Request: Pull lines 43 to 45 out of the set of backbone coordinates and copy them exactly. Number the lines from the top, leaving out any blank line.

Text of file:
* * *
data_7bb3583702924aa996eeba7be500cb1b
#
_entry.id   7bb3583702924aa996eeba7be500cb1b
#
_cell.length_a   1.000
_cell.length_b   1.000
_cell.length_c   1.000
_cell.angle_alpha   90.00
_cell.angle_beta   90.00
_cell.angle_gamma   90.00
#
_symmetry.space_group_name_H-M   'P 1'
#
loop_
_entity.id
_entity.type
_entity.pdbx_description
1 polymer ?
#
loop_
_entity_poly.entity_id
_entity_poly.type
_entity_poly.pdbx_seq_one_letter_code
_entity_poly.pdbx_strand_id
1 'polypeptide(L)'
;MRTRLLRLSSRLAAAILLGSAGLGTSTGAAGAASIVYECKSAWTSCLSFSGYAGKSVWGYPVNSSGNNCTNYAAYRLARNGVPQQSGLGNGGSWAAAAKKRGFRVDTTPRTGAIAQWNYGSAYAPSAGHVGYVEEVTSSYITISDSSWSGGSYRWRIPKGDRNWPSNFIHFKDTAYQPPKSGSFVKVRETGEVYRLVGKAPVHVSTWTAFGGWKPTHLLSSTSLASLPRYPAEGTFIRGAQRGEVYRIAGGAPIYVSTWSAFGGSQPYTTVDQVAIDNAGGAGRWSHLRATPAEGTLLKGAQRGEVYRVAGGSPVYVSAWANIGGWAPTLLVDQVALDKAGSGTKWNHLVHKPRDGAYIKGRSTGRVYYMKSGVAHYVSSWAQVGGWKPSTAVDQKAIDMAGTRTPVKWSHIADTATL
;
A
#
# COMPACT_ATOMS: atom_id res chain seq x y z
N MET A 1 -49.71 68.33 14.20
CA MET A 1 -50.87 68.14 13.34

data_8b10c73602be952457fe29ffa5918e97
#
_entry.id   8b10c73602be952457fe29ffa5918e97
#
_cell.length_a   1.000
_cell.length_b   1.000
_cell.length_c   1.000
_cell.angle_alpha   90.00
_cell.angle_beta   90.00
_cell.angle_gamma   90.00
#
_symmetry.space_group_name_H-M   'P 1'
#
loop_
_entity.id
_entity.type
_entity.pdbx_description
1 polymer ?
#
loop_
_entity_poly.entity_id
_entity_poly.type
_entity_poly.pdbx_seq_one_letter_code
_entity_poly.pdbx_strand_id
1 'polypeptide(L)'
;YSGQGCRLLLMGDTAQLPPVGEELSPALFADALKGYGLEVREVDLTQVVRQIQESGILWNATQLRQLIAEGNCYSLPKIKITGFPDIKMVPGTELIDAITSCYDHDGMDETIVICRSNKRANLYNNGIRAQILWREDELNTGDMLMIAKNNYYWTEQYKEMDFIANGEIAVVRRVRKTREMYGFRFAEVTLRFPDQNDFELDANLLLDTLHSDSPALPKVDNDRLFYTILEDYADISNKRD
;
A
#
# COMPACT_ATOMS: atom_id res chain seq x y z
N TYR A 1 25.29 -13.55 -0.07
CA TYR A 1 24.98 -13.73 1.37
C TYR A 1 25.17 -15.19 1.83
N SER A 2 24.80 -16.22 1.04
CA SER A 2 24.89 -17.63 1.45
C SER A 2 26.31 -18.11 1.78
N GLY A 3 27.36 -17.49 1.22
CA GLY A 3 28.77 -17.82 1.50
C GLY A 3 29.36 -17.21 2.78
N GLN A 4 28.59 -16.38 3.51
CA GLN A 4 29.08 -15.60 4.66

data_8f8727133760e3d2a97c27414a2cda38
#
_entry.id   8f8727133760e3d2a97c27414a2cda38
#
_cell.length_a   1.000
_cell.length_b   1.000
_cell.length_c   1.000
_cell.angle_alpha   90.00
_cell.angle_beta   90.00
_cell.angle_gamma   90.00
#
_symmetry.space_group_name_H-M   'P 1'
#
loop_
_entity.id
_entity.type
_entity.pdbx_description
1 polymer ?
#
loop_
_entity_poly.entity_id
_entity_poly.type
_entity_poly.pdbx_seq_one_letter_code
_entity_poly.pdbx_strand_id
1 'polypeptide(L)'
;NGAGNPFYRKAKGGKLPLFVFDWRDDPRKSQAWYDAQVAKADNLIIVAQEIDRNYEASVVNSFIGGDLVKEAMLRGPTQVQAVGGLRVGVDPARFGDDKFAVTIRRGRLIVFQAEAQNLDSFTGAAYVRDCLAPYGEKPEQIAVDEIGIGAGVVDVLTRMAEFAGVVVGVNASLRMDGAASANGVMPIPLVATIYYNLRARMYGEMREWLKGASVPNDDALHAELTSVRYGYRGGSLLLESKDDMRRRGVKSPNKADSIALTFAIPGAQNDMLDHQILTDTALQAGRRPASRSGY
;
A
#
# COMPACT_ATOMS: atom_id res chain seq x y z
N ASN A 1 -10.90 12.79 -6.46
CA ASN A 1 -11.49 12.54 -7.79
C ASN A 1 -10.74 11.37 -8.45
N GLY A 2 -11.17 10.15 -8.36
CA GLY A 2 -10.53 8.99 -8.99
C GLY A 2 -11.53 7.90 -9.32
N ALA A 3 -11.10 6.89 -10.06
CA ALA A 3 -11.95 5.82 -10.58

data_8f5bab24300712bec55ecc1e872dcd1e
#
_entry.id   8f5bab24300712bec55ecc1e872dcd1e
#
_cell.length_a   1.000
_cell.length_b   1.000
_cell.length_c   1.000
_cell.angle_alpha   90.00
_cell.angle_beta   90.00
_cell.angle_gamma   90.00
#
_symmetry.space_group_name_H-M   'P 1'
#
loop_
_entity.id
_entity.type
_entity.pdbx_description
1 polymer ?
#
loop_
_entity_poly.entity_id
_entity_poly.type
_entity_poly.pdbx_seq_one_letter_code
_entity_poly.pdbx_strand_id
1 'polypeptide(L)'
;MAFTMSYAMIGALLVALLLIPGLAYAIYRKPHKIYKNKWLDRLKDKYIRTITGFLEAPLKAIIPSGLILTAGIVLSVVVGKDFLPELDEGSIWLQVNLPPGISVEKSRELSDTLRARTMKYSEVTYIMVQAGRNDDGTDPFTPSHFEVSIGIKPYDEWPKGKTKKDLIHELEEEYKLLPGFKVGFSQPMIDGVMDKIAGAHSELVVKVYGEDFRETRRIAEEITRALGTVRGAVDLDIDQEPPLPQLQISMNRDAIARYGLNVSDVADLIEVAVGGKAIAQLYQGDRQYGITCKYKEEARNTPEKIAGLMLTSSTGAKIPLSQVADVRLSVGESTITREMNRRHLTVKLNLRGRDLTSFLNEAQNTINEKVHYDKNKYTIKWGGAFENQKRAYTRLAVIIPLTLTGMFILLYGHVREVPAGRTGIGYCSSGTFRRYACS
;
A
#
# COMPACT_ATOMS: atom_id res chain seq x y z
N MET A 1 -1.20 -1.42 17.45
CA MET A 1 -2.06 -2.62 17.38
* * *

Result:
#
_symmetry.space_group_name_H-M   'P 1'
#